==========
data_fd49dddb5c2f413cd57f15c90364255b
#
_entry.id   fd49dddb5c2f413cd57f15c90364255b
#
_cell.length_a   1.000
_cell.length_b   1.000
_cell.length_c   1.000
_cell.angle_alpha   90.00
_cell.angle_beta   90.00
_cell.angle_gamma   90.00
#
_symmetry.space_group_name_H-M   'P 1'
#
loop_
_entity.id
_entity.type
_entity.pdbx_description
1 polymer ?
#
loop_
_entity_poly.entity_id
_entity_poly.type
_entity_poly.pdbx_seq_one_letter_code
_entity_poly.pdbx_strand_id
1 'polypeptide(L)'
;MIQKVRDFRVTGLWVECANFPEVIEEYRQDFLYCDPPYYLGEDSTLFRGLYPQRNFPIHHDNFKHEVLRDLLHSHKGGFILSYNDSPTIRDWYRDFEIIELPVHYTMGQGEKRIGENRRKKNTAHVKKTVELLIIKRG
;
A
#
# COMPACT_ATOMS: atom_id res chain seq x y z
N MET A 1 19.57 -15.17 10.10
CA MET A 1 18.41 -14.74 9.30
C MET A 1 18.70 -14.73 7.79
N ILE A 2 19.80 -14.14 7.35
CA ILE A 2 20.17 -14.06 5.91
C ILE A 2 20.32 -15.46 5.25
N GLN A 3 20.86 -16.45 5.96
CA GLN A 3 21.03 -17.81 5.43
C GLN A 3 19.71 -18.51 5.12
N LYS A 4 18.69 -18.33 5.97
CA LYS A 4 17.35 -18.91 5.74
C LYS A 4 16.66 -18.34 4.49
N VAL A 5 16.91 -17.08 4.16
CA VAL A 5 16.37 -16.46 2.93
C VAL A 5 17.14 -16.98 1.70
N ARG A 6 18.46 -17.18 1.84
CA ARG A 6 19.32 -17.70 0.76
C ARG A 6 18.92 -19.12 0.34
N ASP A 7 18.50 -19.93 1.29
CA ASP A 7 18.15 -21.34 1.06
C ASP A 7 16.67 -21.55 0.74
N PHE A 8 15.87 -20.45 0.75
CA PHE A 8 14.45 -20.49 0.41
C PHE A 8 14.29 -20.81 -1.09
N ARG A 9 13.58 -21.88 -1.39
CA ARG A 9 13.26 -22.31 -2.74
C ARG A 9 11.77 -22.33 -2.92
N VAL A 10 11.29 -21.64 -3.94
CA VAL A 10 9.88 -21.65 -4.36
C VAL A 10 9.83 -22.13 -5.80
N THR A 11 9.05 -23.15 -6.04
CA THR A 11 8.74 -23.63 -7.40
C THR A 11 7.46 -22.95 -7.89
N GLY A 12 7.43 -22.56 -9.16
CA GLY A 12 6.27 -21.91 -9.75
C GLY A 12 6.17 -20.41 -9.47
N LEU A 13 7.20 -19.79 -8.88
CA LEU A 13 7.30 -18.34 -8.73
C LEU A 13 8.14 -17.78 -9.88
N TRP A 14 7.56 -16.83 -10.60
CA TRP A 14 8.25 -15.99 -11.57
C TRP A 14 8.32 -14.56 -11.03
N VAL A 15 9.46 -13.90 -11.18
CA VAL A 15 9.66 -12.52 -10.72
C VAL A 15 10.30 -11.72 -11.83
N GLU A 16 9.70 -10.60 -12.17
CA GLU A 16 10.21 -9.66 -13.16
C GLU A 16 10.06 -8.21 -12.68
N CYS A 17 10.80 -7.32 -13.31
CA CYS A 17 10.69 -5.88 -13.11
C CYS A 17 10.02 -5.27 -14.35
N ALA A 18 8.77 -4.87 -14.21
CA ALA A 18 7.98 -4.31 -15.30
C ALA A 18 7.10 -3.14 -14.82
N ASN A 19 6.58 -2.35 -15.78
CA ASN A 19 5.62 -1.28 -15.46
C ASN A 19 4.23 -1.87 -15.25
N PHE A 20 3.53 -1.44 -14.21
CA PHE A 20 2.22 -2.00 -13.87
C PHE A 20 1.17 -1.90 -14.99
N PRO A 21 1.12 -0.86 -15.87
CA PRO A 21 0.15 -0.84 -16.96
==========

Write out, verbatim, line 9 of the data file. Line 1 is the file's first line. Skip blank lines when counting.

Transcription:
_cell.angle_beta   90.00